Intro to Analysis in-class_Part_6

Intro to Analysis in-class_Part_6 - 1.1 Quantifiers 17...

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Unformatted text preview: 1.1 Quantifiers 17 Note: one implication is valid. ∃x, ∀y, A(x, y ) =⇒ ∀y, ∃x, A(x, y ). 1.1.3 Exercises: #3 Due: Jan. 29 Question 3. Interpret in words: ∀x, ∃y, y > x but not ∃y, ∀x, y > x. (x, y are integers) 18 Math 413 1.2 1.2.1 Preliminaries Infinite Sets Countable sets Definition 1.2.1. Two sets A and B have the same cardinality iff they can be put in one-to-one correspondence, i.e., if every element of A corresponds to a unique element of B ; all elements are “paired off”. Cardinality is “size” for finite sets, but it works for infinite sets, too. Definition 1.2.2. A set A is infinite iff there is a proper subset B ⊆ A which has the same cardinality as A. Definition 1.2.3. A set A is countable iff it has the same cardinality as the natural numbers N = {1, 2, 3, 4, . . . }, i.e., if we can write A = {a1 , a2 , a3 , . . . }. Are some infinite sets larger than others? Yes! Some sets have too many elements to count. Example 1.2.1. N is infinite (and countable): 1, 1, 2, 3, 4, . . . 2, 3, 4, 5, . . . Thus, a countable set is infinite. Theorem 1.2.4. The set of integers Z is countable. Proof. 0, 1, -1, 2, -2, . . . More precisely, define a function a : N → Z by an := n − , 2 n even, n+1 2 , n odd and convince yourself that it’s a bijection. ...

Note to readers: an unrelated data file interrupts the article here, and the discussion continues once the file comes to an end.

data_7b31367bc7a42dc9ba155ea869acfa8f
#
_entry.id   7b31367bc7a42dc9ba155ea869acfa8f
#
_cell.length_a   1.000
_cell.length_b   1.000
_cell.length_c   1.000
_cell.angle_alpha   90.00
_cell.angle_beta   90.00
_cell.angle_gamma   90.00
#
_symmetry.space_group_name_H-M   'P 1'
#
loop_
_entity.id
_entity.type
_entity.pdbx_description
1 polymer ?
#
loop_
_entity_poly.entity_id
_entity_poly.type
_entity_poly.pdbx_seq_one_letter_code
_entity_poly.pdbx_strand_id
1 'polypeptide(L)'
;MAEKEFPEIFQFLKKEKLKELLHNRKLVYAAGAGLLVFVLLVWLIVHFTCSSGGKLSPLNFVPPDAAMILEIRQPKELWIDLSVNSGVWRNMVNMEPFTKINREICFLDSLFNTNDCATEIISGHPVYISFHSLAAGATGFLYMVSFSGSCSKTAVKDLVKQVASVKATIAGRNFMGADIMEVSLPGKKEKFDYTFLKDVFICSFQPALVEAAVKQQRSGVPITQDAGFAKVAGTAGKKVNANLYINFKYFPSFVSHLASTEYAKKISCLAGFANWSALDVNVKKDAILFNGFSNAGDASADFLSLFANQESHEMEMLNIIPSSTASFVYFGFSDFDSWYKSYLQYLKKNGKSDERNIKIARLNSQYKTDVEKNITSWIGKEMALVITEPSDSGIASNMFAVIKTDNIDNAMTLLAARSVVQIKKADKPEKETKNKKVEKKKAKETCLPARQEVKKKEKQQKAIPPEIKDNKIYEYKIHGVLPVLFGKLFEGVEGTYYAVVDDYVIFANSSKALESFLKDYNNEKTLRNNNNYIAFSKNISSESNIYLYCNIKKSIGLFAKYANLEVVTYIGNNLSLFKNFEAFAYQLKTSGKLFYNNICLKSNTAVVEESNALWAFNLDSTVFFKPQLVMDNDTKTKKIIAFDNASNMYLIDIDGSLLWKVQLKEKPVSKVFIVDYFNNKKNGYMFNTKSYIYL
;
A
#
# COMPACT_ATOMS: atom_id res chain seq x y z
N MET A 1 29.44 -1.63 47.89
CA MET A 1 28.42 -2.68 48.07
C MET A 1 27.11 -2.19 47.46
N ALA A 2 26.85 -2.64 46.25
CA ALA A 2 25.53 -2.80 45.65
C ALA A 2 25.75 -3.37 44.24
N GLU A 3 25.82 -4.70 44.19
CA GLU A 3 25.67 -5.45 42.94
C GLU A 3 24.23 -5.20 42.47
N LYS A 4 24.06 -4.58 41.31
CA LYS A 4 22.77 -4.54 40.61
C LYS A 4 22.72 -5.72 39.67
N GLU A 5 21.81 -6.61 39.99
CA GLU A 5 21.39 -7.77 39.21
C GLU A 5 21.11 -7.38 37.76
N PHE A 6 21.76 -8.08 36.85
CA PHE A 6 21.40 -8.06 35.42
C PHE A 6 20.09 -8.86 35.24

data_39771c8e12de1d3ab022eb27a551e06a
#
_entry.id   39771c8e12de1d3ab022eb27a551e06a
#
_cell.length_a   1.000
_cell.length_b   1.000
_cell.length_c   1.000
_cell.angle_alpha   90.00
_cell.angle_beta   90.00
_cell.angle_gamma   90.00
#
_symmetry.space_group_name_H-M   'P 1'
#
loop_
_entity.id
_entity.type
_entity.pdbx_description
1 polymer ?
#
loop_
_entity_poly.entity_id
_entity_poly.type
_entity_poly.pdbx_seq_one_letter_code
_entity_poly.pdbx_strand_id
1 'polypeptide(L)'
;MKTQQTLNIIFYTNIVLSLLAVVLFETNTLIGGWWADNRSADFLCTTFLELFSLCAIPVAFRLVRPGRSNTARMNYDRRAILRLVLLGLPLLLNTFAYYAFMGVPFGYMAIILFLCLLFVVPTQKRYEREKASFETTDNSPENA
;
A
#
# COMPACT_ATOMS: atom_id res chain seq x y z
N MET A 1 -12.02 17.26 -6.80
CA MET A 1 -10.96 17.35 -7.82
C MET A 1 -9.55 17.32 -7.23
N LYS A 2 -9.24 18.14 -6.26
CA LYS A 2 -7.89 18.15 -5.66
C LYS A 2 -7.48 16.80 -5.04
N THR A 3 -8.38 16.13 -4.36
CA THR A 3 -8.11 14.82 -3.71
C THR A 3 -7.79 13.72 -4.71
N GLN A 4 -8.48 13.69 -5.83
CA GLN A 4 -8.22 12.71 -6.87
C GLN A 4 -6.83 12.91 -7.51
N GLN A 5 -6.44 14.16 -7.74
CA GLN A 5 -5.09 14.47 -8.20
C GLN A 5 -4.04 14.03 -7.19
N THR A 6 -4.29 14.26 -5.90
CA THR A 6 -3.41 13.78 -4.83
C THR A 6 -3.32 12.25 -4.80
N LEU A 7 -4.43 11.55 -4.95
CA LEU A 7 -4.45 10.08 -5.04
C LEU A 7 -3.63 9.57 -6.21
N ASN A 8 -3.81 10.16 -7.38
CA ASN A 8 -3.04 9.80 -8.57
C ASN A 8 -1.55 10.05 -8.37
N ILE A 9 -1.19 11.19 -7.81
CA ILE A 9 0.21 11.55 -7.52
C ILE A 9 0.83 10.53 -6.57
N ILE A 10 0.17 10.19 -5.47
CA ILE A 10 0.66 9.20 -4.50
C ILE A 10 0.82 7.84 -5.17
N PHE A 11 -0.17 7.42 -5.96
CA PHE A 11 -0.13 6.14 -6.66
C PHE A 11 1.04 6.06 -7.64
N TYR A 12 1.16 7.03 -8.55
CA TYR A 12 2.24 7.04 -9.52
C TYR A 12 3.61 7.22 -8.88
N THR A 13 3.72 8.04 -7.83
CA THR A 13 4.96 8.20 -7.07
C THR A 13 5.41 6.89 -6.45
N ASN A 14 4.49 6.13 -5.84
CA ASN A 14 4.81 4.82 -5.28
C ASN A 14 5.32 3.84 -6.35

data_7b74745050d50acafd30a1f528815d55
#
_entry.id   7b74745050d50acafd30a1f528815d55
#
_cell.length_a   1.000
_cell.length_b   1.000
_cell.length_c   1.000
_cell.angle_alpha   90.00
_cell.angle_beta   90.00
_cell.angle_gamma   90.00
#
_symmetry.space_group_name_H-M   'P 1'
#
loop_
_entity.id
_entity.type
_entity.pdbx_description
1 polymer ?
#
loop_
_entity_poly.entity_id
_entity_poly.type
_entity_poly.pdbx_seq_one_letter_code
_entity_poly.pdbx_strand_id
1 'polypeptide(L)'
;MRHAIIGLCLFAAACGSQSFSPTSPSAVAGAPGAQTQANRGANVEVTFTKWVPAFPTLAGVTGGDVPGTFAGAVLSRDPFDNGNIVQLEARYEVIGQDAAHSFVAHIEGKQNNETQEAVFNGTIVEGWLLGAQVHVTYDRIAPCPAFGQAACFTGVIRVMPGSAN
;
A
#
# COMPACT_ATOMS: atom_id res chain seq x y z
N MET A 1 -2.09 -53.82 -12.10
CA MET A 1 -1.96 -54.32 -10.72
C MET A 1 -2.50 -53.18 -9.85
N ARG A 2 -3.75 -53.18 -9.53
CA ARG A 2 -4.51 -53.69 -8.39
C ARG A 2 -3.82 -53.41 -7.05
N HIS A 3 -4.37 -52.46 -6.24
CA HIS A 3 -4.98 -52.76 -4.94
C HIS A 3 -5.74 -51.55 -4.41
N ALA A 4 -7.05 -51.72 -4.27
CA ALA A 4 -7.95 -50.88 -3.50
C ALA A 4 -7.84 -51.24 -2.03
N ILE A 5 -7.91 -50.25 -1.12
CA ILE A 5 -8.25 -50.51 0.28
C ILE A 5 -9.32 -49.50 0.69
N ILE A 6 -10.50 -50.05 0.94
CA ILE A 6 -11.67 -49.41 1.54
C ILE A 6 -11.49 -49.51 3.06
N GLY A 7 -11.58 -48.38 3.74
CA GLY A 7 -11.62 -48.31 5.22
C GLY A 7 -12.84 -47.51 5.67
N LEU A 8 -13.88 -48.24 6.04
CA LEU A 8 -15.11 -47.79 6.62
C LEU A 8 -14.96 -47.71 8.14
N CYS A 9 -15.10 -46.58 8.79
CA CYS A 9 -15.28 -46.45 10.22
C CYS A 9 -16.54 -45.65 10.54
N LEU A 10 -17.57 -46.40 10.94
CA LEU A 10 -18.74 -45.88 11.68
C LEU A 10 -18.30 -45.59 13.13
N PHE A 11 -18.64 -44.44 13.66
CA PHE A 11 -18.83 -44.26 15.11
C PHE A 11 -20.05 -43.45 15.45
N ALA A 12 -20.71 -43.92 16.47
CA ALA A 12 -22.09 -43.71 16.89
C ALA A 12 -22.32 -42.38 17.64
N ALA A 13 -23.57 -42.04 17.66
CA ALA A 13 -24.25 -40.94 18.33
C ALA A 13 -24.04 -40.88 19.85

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Intro to Analysis in-class_Part_6 - 1.1 Quantifiers 17...

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